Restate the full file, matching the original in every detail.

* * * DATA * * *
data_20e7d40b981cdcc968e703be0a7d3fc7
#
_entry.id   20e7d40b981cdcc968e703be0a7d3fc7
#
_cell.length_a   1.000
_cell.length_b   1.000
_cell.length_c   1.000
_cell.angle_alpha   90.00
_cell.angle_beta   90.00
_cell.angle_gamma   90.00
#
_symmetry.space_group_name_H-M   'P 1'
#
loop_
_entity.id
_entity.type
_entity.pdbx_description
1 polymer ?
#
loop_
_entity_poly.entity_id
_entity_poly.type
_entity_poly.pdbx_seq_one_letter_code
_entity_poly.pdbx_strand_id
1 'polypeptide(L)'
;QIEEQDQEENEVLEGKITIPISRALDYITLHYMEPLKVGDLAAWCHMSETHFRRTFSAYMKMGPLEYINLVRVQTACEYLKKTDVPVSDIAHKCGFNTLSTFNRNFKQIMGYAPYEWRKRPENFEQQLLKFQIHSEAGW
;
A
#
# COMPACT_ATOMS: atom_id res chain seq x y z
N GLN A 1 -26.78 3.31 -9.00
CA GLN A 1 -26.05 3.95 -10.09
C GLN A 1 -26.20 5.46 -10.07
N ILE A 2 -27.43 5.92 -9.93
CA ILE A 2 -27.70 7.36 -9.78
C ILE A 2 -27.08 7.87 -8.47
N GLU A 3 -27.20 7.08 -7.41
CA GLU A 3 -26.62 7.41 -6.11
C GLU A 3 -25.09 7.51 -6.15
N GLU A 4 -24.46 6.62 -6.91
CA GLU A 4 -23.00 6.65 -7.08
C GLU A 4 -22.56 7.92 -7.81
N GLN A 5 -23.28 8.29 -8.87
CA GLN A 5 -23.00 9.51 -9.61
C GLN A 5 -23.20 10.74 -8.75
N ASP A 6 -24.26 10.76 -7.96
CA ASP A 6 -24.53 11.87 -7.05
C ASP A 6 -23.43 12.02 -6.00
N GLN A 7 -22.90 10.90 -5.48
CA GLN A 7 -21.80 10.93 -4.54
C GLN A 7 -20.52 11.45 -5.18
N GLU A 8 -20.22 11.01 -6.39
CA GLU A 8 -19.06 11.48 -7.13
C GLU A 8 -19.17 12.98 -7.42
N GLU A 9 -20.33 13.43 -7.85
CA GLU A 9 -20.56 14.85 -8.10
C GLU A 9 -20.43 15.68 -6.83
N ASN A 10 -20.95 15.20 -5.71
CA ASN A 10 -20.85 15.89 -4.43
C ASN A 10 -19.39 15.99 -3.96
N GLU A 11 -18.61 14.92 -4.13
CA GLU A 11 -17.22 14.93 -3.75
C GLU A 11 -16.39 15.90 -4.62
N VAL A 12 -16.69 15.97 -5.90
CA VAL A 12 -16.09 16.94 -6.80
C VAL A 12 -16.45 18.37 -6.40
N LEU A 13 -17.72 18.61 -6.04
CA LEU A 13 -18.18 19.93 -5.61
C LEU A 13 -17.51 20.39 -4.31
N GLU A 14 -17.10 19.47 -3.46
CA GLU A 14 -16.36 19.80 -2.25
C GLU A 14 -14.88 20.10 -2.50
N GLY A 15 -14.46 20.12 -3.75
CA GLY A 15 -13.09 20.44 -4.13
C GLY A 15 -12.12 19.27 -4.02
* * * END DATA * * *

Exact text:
data_20e7d40b981cdcc968e703be0a7d3fc7
#
_entry.id   20e7d40b981cdcc968e703be0a7d3fc7
#
_cell.length_a   1.000
_cell.length_b   1.000
_cell.length_c   1.000
_cell.angle_alpha   90.00
_cell.angle_beta   90.00
_cell.angle_gamma   90.00
#
_symmetry.space_group_name_H-M   'P 1'
#
loop_
_entity.id
_entity.type
_entity.pdbx_description
1 polymer ?
#
loop_
_entity_poly.entity_id
_entity_poly.type
_entity_poly.pdbx_seq_one_letter_code
_entity_poly.pdbx_strand_id
1 'polypeptide(L)'
;QIEEQDQEENEVLEGKITIPISRALDYITLHYMEPLKVGDLAAWCHMSETHFRRTFSAYMKMGPLEYINLVRVQTACEYLKKTDVPVSDIAHKCGFNTLSTFNRNFKQIMGYAPYEWRKRPENFEQQLLKFQIHSEAGW
;
A
#
# COMPACT_ATOMS: atom_id res chain seq x y z
N GLN A 1 -26.78 3.31 -9.00
CA GLN A 1 -26.05 3.95 -10.09
C GLN A 1 -26.20 5.46 -10.07
N ILE A 2 -27.43 5.92 -9.93
CA ILE A 2 -27.70 7.36 -9.78
C ILE A 2 -27.08 7.87 -8.47
N GLU A 3 -27.20 7.08 -7.41
CA GLU A 3 -26.62 7.41 -6.11
C GLU A 3 -25.09 7.51 -6.15
N GLU A 4 -24.46 6.62 -6.91
CA GLU A 4 -23.00 6.65 -7.08
C GLU A 4 -22.56 7.92 -7.81
N GLN A 5 -23.28 8.29 -8.87
CA GLN A 5 -23.00 9.51 -9.61
C GLN A 5 -23.20 10.74 -8.75
N ASP A 6 -24.26 10.76 -7.96
CA ASP A 6 -24.53 11.87 -7.05
C ASP A 6 -23.43 12.02 -6.00
N GLN A 7 -22.90 10.90 -5.48
CA GLN A 7 -21.80 10.93 -4.54
C GLN A 7 -20.52 11.45 -5.18
N GLU A 8 -20.22 11.01 -6.39
CA GLU A 8 -19.06 11.48 -7.13
C GLU A 8 -19.17 12.98 -7.42
N GLU A 9 -20.33 13.43 -7.85
CA GLU A 9 -20.56 14.85 -8.10
C GLU A 9 -20.43 15.68 -6.83
N ASN A 10 -20.95 15.20 -5.71
CA ASN A 10 -20.85 15.89 -4.43
C ASN A 10 -19.39 15.99 -3.96
N GLU A 11 -18.61 14.92 -4.13
CA GLU A 11 -17.22 14.93 -3.75
C GLU A 11 -16.39 15.90 -4.62
N VAL A 12 -16.69 15.97 -5.90
CA VAL A 12 -16.09 16.94 -6.80
C VAL A 12 -16.45 18.37 -6.40
N LEU A 13 -17.72 18.61 -6.04
CA LEU A 13 -18.18 19.93 -5.61
C LEU A 13 -17.51 20.39 -4.31
N GLU A 14 -17.10 19.47 -3.46
CA GLU A 14 -16.36 19.80 -2.25
C GLU A 14 -14.88 20.10 -2.50
N GLY A 15 -14.46 20.12 -3.75
CA GLY A 15 -13.09 20.44 -4.13
C GLY A 15 -12.12 19.27 -4.02